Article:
In support of their new LP, “We Are Alive Beyond Repair,” Gatherers have embarked on a national tour that brings them June 6 to The Saint in Asbury Park.
If you took The Cure and Radiohead, stabbed in them in the hearts and guts, sprayed their blood and entrails all over the floor and let their fans wrestle in them, Gatherers would make the perfect soundtrack. Too intense? Well, Gatherers are a brutally intense, beautifully morbid band.
On We Are Alive Beyond Repair, their fourth studio collection, third LP and second full-length for hard-core legend Ray Cappo’s Equal Vision label following 2015’s Quiet World, the Bayonne-based five-piece are super tight and technically superb. This especially true of bassist Matt Popowski, whose fat fluidness adds greatly to many of the 11 tracks. I also love the way guitarists Rob Talalai and Anthony Gesa battle each other, like two opposing war planes crashing into the sea at the same time, while drummer Adam Cichocki holds their creative chaos together with the precision of a machine and the soul of Babatunde Olatunji.
But at the front and center of Gatherers is vocalist, lyricist and synth player/sequencer Rich Weinberger. He matches the band’s range from melodic to pummeling with equally varied and dynamic vocals, dark to light keyboard patches, and eerie, gloomy insights that recall the inventive minds and tortured souls of Edgar Allan Poe, Virginia Wolf and Sylvia Plath.
Like Toothgrinder vocalist Justin Matthews, Weinberger has this incredible ability to go from high-pitched sweetness to low guttural growl. The best example is “Ann Liv Young” in which he goes back and forth in those vocal styles within seemingly impossible seconds of each other. Yet, he also can pull it off live.
“Lambs to the Chapel” also mixes it up, going from a frightening, blood-curdling final verse into a hauntingly acoustic conclusion. Other standout tracks include the closing “Starve,” which features a beautifully expressive ending that sounds as if Weinberger is pleading with someone who is holding a gun to his head.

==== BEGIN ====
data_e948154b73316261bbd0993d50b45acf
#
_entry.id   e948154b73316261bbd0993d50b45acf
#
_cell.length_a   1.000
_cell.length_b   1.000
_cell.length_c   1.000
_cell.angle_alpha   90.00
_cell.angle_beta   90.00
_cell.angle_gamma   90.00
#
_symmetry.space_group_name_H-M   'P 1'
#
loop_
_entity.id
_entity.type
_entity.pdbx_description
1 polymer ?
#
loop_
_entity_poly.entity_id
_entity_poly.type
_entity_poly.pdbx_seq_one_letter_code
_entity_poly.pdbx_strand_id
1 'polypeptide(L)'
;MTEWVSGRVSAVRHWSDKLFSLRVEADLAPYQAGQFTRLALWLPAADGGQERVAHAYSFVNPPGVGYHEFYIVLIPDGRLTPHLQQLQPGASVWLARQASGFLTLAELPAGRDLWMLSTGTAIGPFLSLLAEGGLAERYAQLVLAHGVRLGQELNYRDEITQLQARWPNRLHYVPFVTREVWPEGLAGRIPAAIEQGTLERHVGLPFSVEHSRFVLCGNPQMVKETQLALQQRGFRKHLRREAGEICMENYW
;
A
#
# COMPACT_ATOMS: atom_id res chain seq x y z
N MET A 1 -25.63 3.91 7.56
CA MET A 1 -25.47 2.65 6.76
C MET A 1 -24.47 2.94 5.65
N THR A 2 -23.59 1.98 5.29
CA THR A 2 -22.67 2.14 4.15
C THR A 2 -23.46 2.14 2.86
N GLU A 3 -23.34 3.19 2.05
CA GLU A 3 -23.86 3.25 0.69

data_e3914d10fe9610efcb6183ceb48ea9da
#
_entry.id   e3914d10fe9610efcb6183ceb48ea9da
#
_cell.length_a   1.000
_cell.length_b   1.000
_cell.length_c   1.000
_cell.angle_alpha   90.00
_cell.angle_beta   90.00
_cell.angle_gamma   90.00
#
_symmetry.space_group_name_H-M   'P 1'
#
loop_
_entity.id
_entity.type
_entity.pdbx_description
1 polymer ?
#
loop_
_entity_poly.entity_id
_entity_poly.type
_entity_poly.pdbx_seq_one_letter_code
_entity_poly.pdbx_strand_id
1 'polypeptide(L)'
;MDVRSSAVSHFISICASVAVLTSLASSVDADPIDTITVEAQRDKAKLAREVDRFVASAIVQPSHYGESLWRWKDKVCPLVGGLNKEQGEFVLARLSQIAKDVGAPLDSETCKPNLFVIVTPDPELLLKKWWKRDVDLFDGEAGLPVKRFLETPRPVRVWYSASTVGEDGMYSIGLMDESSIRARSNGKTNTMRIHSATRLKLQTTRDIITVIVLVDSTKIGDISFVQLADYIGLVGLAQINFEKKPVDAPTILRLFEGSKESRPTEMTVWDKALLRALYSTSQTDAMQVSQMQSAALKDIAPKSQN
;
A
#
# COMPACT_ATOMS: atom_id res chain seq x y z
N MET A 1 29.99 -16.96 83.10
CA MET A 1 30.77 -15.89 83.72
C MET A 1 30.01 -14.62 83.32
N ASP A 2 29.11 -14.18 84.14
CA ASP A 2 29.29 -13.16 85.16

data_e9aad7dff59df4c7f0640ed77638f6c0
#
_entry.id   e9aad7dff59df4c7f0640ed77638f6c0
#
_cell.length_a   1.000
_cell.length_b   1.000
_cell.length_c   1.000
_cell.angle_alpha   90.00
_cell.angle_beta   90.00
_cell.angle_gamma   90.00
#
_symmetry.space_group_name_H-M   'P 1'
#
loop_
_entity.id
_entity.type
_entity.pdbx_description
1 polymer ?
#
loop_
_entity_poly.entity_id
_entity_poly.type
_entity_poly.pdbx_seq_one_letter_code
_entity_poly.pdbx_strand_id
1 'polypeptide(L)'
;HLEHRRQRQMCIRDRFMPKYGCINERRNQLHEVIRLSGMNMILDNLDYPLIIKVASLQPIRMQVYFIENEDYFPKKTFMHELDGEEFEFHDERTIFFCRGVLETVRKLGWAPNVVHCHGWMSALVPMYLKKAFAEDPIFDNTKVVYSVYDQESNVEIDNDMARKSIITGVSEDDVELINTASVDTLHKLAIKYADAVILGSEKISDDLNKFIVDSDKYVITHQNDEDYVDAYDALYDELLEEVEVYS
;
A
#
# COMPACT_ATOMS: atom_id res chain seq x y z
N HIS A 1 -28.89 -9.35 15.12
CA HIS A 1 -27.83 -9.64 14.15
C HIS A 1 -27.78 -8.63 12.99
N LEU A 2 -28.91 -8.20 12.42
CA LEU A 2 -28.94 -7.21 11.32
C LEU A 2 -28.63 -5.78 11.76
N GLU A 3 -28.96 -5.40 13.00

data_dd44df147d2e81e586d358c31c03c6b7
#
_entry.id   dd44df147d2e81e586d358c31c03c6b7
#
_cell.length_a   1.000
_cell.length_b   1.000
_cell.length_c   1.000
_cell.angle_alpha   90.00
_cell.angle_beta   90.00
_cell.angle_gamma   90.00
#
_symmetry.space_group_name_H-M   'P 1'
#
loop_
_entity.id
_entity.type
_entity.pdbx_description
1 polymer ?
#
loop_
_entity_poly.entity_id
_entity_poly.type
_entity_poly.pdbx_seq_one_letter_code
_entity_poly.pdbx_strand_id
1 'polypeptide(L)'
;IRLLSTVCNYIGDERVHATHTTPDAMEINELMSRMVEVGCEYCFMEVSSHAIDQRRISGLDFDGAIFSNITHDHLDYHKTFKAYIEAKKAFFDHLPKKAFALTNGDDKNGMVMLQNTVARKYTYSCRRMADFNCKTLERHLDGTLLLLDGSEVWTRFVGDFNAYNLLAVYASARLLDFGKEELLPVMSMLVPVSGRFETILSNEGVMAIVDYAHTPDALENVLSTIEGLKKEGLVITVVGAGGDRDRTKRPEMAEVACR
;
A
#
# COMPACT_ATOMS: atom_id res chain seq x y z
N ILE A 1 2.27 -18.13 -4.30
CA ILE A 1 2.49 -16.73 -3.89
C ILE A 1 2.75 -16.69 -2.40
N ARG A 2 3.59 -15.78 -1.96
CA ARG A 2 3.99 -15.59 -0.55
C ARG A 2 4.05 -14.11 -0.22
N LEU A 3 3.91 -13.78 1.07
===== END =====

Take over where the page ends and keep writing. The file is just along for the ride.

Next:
STREAM Gatherers Floorboards:
The single, “The Floorboards Ate Breathing,” mixes the synth-driven, guitar-echoing alt-dance vibe of mid- to late-‘80s The Cure with Edgar Allan Poe’s sense of the macabre. The gruesome, eerie tune was inspired by a 2007 HBO documentary about a wife, who after years of domestic abuse against her and her son, snapped and killed her husband with a hammer.
The equally emotional “Every Pain In Monochrome” draws its sad, violent story from British author Virginia Woolfe, who took her life by filling her pockets with stones and walking into a river. Similarly, for the eternally morose “Infinity & Gloom,” Weinberger draws his inspiration from and pays tribute to sad lass Sylvia Plath, an influential mid-20th century poet.
STREAM Gatherers Infinity & Gloom:
Great as this record is, Gatherers are even better live, especially Weinberger use of sequencers. A two-month national tour kicks off May 31 at Riverwalk in New Hampshire. Northeast dates include June 2, Iron Horse Music Hall, Northampton, Mass.; June 3, Fete Music Hall, Providence, R.I.; June 4, Café Nine, New Haven, Conn.; June 6, The Saint, Asbury Park; June 7, Mercury Lounge, New York City; June 8, Boot & Saddle, Philadelphia; June 9, Metro Gallery, Baltimore; July 18, Mohawk Place, Buffalo, N.Y.; July 19, The Sinclair, Cambridge, Mass., and July 21, Amityville Music Hall, Amityville, N.Y.
STREAM Gatherers Monochrome:
Bob Makin is the reporter for www.MyCentralJersey.com/entertainment and a former managing editor of The Aquarian Weekly, which launched this column in 1988. Contact him at email@example.com. And like Makin Waves at www.facebook.com/makinwavescolumn.